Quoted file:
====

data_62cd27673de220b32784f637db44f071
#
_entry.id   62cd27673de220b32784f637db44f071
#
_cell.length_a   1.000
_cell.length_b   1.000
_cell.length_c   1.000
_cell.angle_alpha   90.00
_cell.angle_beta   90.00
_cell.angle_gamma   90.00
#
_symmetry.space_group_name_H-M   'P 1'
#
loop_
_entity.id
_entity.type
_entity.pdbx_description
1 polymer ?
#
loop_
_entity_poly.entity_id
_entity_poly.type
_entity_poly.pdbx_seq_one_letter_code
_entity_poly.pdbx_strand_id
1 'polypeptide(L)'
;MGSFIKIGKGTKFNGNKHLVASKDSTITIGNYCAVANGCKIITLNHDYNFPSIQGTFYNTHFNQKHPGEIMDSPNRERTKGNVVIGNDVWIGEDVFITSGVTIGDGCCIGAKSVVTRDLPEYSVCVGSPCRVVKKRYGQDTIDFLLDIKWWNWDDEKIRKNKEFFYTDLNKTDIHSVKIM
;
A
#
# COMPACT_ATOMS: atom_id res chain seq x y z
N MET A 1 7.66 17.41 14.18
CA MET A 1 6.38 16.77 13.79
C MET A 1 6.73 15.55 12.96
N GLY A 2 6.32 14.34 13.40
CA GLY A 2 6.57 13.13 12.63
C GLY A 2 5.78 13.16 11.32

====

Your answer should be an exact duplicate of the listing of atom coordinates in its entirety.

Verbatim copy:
data_62cd27673de220b32784f637db44f071
#
_entry.id   62cd27673de220b32784f637db44f071
#
_cell.length_a   1.000
_cell.length_b   1.000
_cell.length_c   1.000
_cell.angle_alpha   90.00
_cell.angle_beta   90.00
_cell.angle_gamma   90.00
#
_symmetry.space_group_name_H-M   'P 1'
#
loop_
_entity.id
_entity.type
_entity.pdbx_description
1 polymer ?
#
loop_
_entity_poly.entity_id
_entity_poly.type
_entity_poly.pdbx_seq_one_letter_code
_entity_poly.pdbx_strand_id
1 'polypeptide(L)'
;MGSFIKIGKGTKFNGNKHLVASKDSTITIGNYCAVANGCKIITLNHDYNFPSIQGTFYNTHFNQKHPGEIMDSPNRERTKGNVVIGNDVWIGEDVFITSGVTIGDGCCIGAKSVVTRDLPEYSVCVGSPCRVVKKRYGQDTIDFLLDIKWWNWDDEKIRKNKEFFYTDLNKTDIHSVKIM
;
A
#
# COMPACT_ATOMS: atom_id res chain seq x y z
N MET A 1 7.66 17.41 14.18
CA MET A 1 6.38 16.77 13.79
C MET A 1 6.73 15.55 12.96
N GLY A 2 6.32 14.34 13.40
CA GLY A 2 6.57 13.13 12.63
C GLY A 2 5.78 13.16 11.32